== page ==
Dietary composition of the blue swimmer crab Portunus pelagicus L
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The aim of this study was to determine the diets of Portunus pelagicus in the large Peel-Harvey and Leschenault estuaries in south-western Australia in order to ascertain whether the dietary composition of this crab changes with body size during two different moult stages and differs between the two estuaries. Portunus pelagicus, ranging in age and carapace width from ca. 2 months and 12 mm to ca. 1 1/2 years and 159 mm, were collected from the shallow basins of the Peel-Harvey and Leschenault estuaries. Examination of the cardiac stomachs of these crabs showed that P. pelagicus does not feed just before or immediately after moulting and that the stomachs of recently- moulted crabs contained significantly more food than those of intermoult crabs. Although the volumetric contribution made by calcareous material to the stomach contents was similarly high in all size classes of recently- moulted crabs, i.e. 47 to 55%, the volumetric contributions made by small bivalves decreased with body size, whereas the reverse occurred with shell fragments of large decapods and, to a lesser extent, polychaetes. The dietary compositions of intermoult crabs were shown by classification and multi- dimensional scaling ordination to differ markedly from those of recently- moulted crabs and to undergo similar progressive ontogenetic changes in both the Peel-Harvey and Leschenault estuaries. Thus, the contribution made by small benthic and epibenthic crustaceans, such as amphipods and tanaids, declined with increasing body size, whereas the reverse occurred with larger prey, such as nereid polychaetes, small decapods and teleosts. The dietary composition of P. pelagicus was influenced more by moult stage, i.e. recently moulted vs. intermoult, than by body size. Although the dietary compositions of P. pelagicus in the two estuaries were not significantly different, they did differ from those recorded from coastal marine waters in the same region, thereby reflecting differences in the potential prey in those two environments.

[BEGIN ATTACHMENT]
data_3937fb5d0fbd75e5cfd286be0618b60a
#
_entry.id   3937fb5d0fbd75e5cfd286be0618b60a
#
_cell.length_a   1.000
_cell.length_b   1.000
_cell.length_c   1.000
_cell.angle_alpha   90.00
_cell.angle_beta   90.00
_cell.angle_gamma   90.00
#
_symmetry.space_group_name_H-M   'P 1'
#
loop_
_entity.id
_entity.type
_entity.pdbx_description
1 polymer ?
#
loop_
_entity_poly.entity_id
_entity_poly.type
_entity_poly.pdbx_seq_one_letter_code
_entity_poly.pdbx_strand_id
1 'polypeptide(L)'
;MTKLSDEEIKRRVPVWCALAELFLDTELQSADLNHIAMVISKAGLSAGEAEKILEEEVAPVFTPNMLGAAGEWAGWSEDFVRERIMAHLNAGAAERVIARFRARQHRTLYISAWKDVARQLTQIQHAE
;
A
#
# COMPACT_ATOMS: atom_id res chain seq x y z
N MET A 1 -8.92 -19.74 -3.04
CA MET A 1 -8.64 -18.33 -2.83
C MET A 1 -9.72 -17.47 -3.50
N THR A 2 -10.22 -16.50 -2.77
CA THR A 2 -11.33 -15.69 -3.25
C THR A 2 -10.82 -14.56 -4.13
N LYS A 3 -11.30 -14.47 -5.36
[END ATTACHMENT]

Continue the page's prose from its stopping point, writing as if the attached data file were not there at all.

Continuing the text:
|Publication Type:||Journal Article|
|Murdoch Affiliation:||School of Biological Sciences and Biotechnology|
|Copyright:||© 2000 Elsevier Science B.V.|
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